Sorry, but, comparing the drug problem that plagues the DTES to gentrification is just ridiculous. This is the kind of bullshit reasoning that assures the DTES will get worse and worse every year. Perhaps Wendy enjoys bumping into crackheads and meth addicts shitting and vomiting in the streets after breaking into your car or apartment to steal your belongings for drugs. Is that the community Wendy and her fellow povertarians would like to preserve? Because that’s exactly what they are doing.

  • Denis

    We lived in a Co-Op on Alexander street and locals do worry about genrification in the area. A bunch of condos were built next door and they never stopped complaining all the time we lived there. They didn’t like the poor, or underpaid folks in the same block. No we didn’t get a subsidy, we paid market rent, as did many others. If anyone can remember John Turvey who worked in that are for years they will know John used to talk about the gentrification of the area. My better half sat on the DEYAS board and was happy to do so. The Carnegy Center was our library. No fixed address needed if you wnated to sign out a book or so. In come the condos, and the folks who have lived there for years are supposed to go somewhere else. Where would they go? The great majority of folks down there are not into drugs. We met retired fishermen, loggers and some folks who will never hold down a job. DEYAS did a lot of good work, set up the first needle exchange. Drugs are a horrible way to exist. But as Harry Rankin used to say. The poor fall down on the sidewalk, the rich fall down on their couches. I was stuck in a wheel chair for almost a year. One day I missed a curb and bent a front wheel. Two older guys came over and dragged me and the chair to our Co-Op. I wasn’t worried about them being behind me and I was unable to get out of the chair, I suggested a few bucks so they could go buy a coffee , something to eat or a beer. They would take nothing beyond me saying thanks.

    A lot of the drug customers don’t live in the area but sure know where the dealers are. If somebody was running drugs in Kits or the higher scale areas of town, they would be pushed out pretty quickly. Lets give the new mayor and council some time to get some cleaning up down in that part of town. Geting rid of the dealers will be a great start.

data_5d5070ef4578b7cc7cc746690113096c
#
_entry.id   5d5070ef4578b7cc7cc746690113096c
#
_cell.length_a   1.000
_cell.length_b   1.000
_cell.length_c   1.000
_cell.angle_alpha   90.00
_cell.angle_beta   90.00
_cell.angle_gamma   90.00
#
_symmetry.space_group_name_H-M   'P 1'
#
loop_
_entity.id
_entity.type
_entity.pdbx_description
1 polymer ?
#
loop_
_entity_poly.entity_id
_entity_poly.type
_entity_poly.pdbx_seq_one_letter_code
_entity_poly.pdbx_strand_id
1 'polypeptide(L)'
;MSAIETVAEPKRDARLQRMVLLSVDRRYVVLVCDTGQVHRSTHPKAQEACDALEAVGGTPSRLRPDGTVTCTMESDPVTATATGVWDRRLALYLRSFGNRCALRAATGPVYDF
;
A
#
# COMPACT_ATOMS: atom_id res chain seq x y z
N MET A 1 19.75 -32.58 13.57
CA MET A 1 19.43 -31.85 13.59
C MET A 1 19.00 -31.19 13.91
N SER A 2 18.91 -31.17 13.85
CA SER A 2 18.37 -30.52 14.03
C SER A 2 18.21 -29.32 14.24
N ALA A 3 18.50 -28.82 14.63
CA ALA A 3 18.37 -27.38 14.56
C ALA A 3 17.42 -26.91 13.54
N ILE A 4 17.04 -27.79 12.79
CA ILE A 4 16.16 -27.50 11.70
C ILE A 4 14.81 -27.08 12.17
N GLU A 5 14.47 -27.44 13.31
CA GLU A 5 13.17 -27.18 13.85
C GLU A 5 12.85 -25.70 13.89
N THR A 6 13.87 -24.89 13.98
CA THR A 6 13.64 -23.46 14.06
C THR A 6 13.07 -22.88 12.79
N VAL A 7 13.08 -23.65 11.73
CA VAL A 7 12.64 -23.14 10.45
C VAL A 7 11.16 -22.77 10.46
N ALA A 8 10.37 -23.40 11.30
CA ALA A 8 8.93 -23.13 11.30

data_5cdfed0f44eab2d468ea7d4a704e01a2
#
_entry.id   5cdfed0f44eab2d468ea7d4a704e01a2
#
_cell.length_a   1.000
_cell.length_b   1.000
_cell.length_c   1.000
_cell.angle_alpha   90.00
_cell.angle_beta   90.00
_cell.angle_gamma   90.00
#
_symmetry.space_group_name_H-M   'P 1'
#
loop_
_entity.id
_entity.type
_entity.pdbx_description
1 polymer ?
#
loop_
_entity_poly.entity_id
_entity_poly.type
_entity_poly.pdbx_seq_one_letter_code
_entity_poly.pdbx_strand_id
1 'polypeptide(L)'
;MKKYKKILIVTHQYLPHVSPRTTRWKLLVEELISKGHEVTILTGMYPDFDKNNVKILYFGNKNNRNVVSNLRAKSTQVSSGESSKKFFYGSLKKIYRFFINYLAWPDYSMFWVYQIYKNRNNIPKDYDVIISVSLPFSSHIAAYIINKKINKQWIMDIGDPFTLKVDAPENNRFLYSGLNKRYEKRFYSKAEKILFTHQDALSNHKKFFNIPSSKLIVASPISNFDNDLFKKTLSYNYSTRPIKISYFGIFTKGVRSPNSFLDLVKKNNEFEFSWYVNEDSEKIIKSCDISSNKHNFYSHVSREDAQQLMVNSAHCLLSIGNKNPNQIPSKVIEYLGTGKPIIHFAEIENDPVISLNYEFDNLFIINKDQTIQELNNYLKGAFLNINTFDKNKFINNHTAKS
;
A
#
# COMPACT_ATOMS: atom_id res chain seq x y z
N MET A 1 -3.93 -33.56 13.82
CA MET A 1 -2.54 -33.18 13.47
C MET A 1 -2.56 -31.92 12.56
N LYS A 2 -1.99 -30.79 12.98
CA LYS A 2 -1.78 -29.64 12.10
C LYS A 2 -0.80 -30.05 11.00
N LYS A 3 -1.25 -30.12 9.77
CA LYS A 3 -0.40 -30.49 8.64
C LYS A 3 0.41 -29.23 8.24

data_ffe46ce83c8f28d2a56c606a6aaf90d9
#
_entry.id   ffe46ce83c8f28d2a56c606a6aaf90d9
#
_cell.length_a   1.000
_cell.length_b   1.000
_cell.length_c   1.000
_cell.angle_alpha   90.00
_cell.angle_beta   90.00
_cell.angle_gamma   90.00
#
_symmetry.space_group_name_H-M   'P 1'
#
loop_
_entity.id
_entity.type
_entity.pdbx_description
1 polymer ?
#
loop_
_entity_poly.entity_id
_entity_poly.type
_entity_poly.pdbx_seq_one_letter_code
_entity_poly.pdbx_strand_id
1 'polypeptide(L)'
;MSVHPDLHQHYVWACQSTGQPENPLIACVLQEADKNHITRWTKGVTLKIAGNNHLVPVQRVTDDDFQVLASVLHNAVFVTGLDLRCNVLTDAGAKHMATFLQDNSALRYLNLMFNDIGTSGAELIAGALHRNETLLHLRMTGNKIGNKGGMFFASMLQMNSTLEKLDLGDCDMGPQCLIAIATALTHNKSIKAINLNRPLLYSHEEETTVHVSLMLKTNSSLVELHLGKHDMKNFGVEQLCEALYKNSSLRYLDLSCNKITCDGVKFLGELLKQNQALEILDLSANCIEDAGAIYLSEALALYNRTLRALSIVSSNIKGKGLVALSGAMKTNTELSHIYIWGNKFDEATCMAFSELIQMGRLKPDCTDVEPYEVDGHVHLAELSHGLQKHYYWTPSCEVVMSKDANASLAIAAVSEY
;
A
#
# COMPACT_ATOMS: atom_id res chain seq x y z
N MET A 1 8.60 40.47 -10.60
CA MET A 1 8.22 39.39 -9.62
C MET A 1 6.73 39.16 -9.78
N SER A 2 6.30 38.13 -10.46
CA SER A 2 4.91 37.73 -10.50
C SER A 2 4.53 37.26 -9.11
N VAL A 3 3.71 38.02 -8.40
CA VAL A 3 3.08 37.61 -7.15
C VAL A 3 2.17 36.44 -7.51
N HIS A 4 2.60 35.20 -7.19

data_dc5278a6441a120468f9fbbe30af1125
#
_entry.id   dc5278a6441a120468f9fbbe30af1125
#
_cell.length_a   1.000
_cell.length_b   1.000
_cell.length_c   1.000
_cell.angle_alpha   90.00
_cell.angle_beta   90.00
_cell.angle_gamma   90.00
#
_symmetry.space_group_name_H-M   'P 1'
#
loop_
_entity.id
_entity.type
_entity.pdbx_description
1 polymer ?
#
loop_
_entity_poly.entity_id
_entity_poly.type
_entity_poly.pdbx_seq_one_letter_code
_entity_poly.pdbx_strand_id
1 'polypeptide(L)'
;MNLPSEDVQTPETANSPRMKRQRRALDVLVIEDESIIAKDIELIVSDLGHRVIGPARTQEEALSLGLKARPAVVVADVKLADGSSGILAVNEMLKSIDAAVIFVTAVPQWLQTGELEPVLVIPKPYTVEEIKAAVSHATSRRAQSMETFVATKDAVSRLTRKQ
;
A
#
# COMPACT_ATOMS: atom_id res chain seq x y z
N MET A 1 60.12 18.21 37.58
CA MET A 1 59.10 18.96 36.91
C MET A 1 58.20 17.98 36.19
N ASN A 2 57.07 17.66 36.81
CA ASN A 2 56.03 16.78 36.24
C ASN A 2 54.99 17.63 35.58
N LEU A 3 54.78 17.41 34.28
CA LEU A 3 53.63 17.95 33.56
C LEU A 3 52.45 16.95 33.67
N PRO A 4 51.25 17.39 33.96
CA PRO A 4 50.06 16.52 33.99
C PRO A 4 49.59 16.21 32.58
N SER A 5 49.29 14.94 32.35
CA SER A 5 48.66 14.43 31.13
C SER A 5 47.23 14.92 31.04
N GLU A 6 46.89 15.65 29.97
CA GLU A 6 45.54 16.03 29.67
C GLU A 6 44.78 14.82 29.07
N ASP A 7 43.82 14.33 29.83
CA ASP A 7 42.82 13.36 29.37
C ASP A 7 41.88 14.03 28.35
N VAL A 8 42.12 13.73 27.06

• SV

    Now that’s a great comment-mostly for the tone. It’s been getting a bit flamey lately-I won’t mention any names-so thanks Denis.

  • not running for mayor

    I too live in the area, I’m not some outsider looking in. The likes of Wendy Pedersen scare me much more then a Bob Rennie ever could. I agree with you most of the residents aren’t drug users, nor or they criminals or have mental illnesses, just lots of regular people scrapping by. People just like that live all over the city too not just the DTES. They won’t dissappear if more condos come into the area. (Contary to Wendy’s propangda there hasn’t been a reduction of SROs in the area, in fact they have increased over the last 3years, I know she likes to quote the 3:1 ratio of new markethousing to SROs being built, well that doesn’t mean there are less SROs they are still increasing, condos are just increasing at a quicker pace, that’s not displacing anyone it’s adding more low income people as well as higher income people.
    Notice the lack of regular retail in the area? A increase in disposable income in the area will bring more options to the area which will help everyone out. Broaded up stores don’t aid anyone. Heck just Woodwards is bringing in a TD bank, a London Drugs and a grocery store who can tell me that won’t improve the life of those that live near by, no longer forced to buy items in a convenience store. I’ll also agree with you that something needs to be done about the open drug market, what I don’t know hence my username, I admit I don’t have the answer.

  • Yay! Thanks tons Francis. Maybe you could hyperlink the words “Francis’s Questions” to the original post so people don’t have to search for it.

    Its in this sentence:

    As a researcher whose job it is to help the low-income community develop a vision for the future, I’m fairly obsessed with Francis’ questions and I thank her for framing them so well.

    Wendy

  • A. G. Tsakumis

    I worked on the DTES for many years. The povertarians and the drug industry enablers are THE problem, believe me.

    The folks down there need compassion through treatment, all sorts of it: drug treatment, specific targeting of manipulators of al sorts, appropriate housing, etc.